Periods of disturbed sleep are common for most of us some time in our life. While short periods of disrupted sleep are annoying but not detrimental, extended periods of sleep problems can greatly affect mental and physical health. Glycine - a natural sleep aid, may be beneficial for any people suffering with sleep problems.
In fact several studies have confirmed that sleep problems increase the risk of heart disease, obesity, diabetes/ metabolic syndrome, and mental health problems such as depression and anxiety.
There are several options to treat sleep problems. The first option should always comprise proper sleep hygiene. This involves getting to bed at a regular time, limiting coffee intake, reducing night-time lights, and having a comfortable bed.
Medication can often be prescribed by medical practitioners to help improve sleep, however, their long-term use is problematic as it can lead to dependence and ‘rebound’ insomnia.
There are several natural options available to help improve sleep with increasing research supporting the benefits of an amino acid called glycine.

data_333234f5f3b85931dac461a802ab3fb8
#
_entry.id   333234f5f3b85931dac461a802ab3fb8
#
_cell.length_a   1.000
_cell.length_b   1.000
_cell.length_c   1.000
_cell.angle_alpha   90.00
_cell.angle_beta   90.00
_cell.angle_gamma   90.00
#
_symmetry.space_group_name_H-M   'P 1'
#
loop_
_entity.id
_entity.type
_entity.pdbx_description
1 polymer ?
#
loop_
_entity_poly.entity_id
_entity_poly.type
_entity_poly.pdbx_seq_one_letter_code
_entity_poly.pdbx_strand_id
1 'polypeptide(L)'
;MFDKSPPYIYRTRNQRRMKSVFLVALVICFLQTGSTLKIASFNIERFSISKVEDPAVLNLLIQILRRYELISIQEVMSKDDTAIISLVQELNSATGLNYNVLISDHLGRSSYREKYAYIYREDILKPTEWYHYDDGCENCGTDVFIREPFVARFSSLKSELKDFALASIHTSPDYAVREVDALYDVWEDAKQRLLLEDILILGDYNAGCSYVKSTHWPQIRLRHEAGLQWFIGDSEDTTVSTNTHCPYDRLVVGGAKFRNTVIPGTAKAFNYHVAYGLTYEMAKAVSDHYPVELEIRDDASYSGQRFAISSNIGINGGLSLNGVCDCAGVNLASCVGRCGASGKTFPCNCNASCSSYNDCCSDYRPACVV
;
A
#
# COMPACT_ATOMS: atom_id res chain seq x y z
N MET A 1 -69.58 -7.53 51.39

In one randomised, double-blind, placebo controlled study (gold standard study design), 3 grams of glycine given to adults with sleep problems over 3 consecutive nights significantly improved sleep quality . Compared to the placebo, the volunteers reported greater improvements in “fatigue”, “liveliness and peppiness”, and “clear-headedness”.
In another study by the same researchers, 3 grams of glycine improved sleep quality, and shortened time to fall asleep (measured through changes in brain waves) .
Finally, in another study published in the journal, Frontiers in Neurology, the effects of glycine on daytime sleepiness, fatigue, and mental performance in sleep-restricted healthy adults was investigated . Sleep was restricted to 25% less than the usual sleep time for three consecutive nights, and participants were given either 3 grams of glycine or placebo before bedtime. People who were given glycine were not as sleepy during the day and reported less fatigue following this period of sleep restriction. A computerised performance test also revealed significantly better psychomotor vigilance (compared to the placebo). This is positive news for people who are experiencing a period of reduced sleep restriction due pressures at work, home or school.